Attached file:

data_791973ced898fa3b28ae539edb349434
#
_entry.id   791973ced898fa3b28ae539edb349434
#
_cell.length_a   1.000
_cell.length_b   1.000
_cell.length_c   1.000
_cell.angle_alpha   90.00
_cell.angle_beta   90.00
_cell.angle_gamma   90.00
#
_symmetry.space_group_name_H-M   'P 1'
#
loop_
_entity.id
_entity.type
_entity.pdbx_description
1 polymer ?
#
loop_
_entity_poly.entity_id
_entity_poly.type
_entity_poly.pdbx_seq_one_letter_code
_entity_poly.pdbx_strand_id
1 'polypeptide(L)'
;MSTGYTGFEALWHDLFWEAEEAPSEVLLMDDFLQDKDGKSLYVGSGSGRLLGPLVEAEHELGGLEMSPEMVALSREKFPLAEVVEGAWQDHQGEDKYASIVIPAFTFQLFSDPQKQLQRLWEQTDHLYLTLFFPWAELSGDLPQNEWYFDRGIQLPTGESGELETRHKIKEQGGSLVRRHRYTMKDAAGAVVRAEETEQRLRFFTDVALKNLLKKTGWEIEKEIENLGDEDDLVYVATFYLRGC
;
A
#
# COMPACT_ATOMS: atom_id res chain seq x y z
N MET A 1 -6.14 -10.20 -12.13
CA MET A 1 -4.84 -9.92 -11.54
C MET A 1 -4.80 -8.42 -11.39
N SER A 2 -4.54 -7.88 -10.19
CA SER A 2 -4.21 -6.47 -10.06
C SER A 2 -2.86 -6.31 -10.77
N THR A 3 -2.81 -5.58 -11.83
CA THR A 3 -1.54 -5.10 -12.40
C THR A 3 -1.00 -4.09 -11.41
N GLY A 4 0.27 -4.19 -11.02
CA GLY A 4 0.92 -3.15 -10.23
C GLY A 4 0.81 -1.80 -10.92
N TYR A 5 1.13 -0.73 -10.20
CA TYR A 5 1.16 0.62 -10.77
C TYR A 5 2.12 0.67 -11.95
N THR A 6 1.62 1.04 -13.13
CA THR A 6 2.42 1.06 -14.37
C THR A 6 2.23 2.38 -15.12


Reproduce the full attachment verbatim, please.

data_791973ced898fa3b28ae539edb349434
#
_entry.id   791973ced898fa3b28ae539edb349434
#
_cell.length_a   1.000
_cell.length_b   1.000
_cell.length_c   1.000
_cell.angle_alpha   90.00
_cell.angle_beta   90.00
_cell.angle_gamma   90.00
#
_symmetry.space_group_name_H-M   'P 1'
#
loop_
_entity.id
_entity.type
_entity.pdbx_description
1 polymer ?
#
loop_
_entity_poly.entity_id
_entity_poly.type
_entity_poly.pdbx_seq_one_letter_code
_entity_poly.pdbx_strand_id
1 'polypeptide(L)'
;MSTGYTGFEALWHDLFWEAEEAPSEVLLMDDFLQDKDGKSLYVGSGSGRLLGPLVEAEHELGGLEMSPEMVALSREKFPLAEVVEGAWQDHQGEDKYASIVIPAFTFQLFSDPQKQLQRLWEQTDHLYLTLFFPWAELSGDLPQNEWYFDRGIQLPTGESGELETRHKIKEQGGSLVRRHRYTMKDAAGAVVRAEETEQRLRFFTDVALKNLLKKTGWEIEKEIENLGDEDDLVYVATFYLRGC
;
A
#
# COMPACT_ATOMS: atom_id res chain seq x y z
N MET A 1 -6.14 -10.20 -12.13
CA MET A 1 -4.84 -9.92 -11.54
C MET A 1 -4.80 -8.42 -11.39
N SER A 2 -4.54 -7.88 -10.19
CA SER A 2 -4.21 -6.47 -10.06
C SER A 2 -2.86 -6.31 -10.77
N THR A 3 -2.81 -5.58 -11.83
CA THR A 3 -1.54 -5.10 -12.40
C THR A 3 -1.00 -4.09 -11.41
N GLY A 4 0.27 -4.19 -11.02
CA GLY A 4 0.92 -3.15 -10.23
C GLY A 4 0.81 -1.80 -10.92
N TYR A 5 1.13 -0.73 -10.20
CA TYR A 5 1.16 0.62 -10.77
C TYR A 5 2.12 0.67 -11.95
N THR A 6 1.62 1.04 -13.13
CA THR A 6 2.42 1.06 -14.37
C THR A 6 2.23 2.38 -15.12